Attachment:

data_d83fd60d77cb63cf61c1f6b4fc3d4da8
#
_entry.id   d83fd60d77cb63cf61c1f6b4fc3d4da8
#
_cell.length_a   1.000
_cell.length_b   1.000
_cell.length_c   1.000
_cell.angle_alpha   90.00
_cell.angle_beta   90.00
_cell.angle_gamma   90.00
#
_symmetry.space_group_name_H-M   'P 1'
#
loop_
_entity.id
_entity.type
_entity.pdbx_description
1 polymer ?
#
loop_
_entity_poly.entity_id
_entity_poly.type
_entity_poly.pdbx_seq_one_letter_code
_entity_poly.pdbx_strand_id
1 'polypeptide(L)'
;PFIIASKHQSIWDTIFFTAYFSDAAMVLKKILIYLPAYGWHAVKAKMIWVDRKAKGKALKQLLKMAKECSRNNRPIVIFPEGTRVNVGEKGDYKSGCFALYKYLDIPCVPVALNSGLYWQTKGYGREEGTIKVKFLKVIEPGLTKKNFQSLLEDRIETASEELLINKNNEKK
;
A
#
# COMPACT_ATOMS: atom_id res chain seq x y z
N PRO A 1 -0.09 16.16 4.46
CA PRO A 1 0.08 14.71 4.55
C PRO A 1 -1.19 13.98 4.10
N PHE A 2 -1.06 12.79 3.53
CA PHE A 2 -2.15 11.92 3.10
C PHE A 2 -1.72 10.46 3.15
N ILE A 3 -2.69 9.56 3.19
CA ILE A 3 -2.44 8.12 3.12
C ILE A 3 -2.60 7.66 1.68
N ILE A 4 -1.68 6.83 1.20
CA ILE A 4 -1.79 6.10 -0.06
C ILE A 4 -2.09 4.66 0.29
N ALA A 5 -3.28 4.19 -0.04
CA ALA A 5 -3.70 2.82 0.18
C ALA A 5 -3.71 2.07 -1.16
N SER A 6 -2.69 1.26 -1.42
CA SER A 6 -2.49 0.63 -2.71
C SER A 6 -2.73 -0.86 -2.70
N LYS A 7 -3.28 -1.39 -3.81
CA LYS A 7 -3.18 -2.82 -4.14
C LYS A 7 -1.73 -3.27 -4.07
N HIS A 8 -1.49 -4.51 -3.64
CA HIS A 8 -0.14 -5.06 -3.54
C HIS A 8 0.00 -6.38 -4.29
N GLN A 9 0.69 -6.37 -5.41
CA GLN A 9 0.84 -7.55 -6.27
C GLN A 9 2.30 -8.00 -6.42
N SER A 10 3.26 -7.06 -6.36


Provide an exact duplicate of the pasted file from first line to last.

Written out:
data_d83fd60d77cb63cf61c1f6b4fc3d4da8
#
_entry.id   d83fd60d77cb63cf61c1f6b4fc3d4da8
#
_cell.length_a   1.000
_cell.length_b   1.000
_cell.length_c   1.000
_cell.angle_alpha   90.00
_cell.angle_beta   90.00
_cell.angle_gamma   90.00
#
_symmetry.space_group_name_H-M   'P 1'
#
loop_
_entity.id
_entity.type
_entity.pdbx_description
1 polymer ?
#
loop_
_entity_poly.entity_id
_entity_poly.type
_entity_poly.pdbx_seq_one_letter_code
_entity_poly.pdbx_strand_id
1 'polypeptide(L)'
;PFIIASKHQSIWDTIFFTAYFSDAAMVLKKILIYLPAYGWHAVKAKMIWVDRKAKGKALKQLLKMAKECSRNNRPIVIFPEGTRVNVGEKGDYKSGCFALYKYLDIPCVPVALNSGLYWQTKGYGREEGTIKVKFLKVIEPGLTKKNFQSLLEDRIETASEELLINKNNEKK
;
A
#
# COMPACT_ATOMS: atom_id res chain seq x y z
N PRO A 1 -0.09 16.16 4.46
CA PRO A 1 0.08 14.71 4.55
C PRO A 1 -1.19 13.98 4.10
N PHE A 2 -1.06 12.79 3.53
CA PHE A 2 -2.15 11.92 3.10
C PHE A 2 -1.72 10.46 3.15
N ILE A 3 -2.69 9.56 3.19
CA ILE A 3 -2.44 8.12 3.12
C ILE A 3 -2.60 7.66 1.68
N ILE A 4 -1.68 6.83 1.20
CA ILE A 4 -1.79 6.10 -0.06
C ILE A 4 -2.09 4.66 0.29
N ALA A 5 -3.28 4.19 -0.04
CA ALA A 5 -3.70 2.82 0.18
C ALA A 5 -3.71 2.07 -1.16
N SER A 6 -2.69 1.26 -1.42
CA SER A 6 -2.49 0.63 -2.71
C SER A 6 -2.73 -0.86 -2.70
N LYS A 7 -3.28 -1.39 -3.81
CA LYS A 7 -3.18 -2.82 -4.14
C LYS A 7 -1.73 -3.27 -4.07
N HIS A 8 -1.49 -4.51 -3.64
CA HIS A 8 -0.14 -5.06 -3.54
C HIS A 8 0.00 -6.38 -4.29
N GLN A 9 0.69 -6.37 -5.41
CA GLN A 9 0.84 -7.55 -6.27
C GLN A 9 2.30 -8.00 -6.42
N SER A 10 3.26 -7.06 -6.36